One thing is certain for 2014: With the implementation of the Affordable Care Act (ACA), major changes are underway that affect more than just your healthcare options.
The most significant provision of the ACA requires all Americans to have healthcare. Known as the individual mandate, this portion of the bill imposes a penalty on those without coverage, but allows for certain exemptions. So, how will the ACA affect your taxes?
The Individual Mandate
Starting in 2014, your health insurer must file a report containing information regarding who is covered and the forms of coverage provided.
In 2015, when you file your 2014 tax return, you’ll be asked whether you had health insurance. If the federal government finds you didn’t have healthcare insurance and you didn’t qualify for exemptions, you’ll be issued a penalty. This penalty will be subtracted from your tax refund and starts at $95 per person and $285 for a family of three. The penalty will increase until 2016, when further increases will be reviewed.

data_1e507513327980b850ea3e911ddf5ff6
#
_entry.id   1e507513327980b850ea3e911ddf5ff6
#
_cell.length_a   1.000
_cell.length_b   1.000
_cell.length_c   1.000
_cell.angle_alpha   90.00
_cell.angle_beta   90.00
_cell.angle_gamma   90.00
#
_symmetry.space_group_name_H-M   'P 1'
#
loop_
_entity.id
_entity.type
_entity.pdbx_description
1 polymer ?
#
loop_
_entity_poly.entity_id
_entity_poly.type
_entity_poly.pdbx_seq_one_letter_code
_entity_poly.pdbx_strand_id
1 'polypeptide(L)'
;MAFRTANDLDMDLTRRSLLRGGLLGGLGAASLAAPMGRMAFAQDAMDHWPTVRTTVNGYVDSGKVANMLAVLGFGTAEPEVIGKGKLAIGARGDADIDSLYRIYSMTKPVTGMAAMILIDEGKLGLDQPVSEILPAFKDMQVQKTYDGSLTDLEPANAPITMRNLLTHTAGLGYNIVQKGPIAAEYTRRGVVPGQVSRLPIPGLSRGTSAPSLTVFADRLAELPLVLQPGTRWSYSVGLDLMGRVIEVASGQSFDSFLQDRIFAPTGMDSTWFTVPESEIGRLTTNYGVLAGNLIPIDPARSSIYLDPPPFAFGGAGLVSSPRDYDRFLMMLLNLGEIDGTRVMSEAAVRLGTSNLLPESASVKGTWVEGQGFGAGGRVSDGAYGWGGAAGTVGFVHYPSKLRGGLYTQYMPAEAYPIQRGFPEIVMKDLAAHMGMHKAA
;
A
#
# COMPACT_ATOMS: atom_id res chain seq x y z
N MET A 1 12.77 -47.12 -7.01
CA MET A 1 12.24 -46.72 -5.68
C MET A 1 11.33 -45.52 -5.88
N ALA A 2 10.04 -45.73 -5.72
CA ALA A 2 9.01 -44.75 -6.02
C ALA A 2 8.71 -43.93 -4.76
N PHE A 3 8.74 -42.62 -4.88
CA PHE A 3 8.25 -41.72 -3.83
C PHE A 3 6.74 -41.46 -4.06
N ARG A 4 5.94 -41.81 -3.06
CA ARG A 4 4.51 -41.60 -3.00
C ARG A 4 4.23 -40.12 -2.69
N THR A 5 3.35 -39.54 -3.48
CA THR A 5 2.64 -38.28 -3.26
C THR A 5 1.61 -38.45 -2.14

How Do I Qualify for Exemptions?
Those exempt from the ACA individual mandate include:
- Illegal immigrants
- Certain religious members
- Native Americans
- Those with income below taxable level
- Those who pay more than 8 percent of their income for healthcare
Others participating in the federal health program may also be exempt. If you already have health insurance, don’t worry about penalties and exemptions, and if you don’t have health insurance, new state exchanges give citizens another avenue for comprehensive coverage at an affordable rate.
Whether you’ve been in support of the ACA or not, it’s here, so it’s not too early or too late to start exploring your healthcare options to avoid a tax penalty.